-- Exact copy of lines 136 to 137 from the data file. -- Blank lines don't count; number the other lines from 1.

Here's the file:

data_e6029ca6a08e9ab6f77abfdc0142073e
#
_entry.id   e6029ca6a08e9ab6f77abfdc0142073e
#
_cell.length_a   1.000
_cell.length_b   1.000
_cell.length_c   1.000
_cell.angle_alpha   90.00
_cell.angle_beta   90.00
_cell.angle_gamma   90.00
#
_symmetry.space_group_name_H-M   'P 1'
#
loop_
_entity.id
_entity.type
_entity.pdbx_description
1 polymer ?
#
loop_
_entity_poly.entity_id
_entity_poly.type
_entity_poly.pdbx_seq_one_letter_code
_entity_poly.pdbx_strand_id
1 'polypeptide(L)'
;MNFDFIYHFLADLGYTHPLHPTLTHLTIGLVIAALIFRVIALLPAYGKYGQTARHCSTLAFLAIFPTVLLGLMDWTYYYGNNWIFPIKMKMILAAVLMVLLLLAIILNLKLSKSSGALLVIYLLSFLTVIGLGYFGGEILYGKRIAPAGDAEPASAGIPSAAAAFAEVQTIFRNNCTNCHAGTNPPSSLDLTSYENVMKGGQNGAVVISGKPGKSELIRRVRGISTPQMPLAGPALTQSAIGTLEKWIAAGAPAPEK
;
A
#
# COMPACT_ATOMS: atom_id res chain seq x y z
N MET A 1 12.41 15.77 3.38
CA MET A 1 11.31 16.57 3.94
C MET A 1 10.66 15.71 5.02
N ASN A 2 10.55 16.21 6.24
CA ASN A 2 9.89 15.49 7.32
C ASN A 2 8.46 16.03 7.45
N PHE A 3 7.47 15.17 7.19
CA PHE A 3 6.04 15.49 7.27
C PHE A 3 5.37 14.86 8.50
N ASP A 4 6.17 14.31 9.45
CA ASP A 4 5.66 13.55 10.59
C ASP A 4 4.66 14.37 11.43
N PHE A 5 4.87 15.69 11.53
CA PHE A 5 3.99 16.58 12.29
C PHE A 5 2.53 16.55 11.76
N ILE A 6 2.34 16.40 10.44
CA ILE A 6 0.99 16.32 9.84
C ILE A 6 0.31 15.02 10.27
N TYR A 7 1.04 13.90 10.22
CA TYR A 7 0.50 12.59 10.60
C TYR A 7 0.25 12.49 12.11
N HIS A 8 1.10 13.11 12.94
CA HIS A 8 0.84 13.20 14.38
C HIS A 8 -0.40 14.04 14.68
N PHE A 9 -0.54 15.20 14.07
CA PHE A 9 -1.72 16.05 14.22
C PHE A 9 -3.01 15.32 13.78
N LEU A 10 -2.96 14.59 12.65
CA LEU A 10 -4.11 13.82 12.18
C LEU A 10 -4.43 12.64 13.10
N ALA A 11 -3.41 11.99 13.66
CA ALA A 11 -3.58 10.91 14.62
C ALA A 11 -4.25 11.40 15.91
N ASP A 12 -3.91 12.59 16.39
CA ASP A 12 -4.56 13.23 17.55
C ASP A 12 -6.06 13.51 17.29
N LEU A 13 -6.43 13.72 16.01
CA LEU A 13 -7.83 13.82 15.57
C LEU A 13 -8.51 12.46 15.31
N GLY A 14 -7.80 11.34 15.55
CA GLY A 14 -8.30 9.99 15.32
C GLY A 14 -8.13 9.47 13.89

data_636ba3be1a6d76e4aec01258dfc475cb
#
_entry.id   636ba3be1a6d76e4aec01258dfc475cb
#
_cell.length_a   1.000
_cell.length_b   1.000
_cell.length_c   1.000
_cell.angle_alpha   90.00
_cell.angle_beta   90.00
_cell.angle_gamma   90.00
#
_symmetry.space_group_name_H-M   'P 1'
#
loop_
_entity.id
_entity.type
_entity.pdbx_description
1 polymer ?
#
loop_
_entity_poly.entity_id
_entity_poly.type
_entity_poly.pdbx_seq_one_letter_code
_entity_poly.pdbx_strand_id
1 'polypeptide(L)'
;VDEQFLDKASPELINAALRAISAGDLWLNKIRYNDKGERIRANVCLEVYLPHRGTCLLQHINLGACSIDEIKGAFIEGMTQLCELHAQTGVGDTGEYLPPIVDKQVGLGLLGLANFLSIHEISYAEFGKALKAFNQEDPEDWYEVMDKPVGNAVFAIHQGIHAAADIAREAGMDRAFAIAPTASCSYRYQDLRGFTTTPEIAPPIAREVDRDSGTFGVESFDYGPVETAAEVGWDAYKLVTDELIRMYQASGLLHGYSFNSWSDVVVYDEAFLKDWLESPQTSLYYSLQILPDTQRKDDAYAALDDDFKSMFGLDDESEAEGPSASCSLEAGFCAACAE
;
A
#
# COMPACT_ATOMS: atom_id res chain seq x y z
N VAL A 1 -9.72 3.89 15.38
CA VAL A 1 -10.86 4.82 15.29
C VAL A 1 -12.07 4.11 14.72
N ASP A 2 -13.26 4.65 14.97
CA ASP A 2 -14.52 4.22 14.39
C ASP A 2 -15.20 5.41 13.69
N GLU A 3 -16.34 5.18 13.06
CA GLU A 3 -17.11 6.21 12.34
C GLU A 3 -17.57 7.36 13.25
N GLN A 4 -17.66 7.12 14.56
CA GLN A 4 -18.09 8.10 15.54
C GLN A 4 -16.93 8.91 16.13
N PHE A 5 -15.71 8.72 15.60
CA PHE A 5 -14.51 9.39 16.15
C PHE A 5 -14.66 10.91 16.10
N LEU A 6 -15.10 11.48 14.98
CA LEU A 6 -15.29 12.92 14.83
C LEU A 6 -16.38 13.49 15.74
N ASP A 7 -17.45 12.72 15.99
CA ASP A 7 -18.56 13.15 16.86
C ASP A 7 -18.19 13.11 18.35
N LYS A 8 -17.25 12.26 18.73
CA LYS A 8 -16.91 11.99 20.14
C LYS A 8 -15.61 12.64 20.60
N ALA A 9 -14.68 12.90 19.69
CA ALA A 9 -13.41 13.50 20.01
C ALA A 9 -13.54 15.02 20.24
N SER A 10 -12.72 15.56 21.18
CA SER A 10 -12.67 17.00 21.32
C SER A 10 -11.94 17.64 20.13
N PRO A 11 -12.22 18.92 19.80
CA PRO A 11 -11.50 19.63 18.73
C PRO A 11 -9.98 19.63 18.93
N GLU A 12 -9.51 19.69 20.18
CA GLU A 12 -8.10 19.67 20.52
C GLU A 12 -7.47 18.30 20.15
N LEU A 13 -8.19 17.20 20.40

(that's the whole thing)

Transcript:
N GLU A 12 -9.51 19.69 20.18
CA GLU A 12 -8.10 19.67 20.52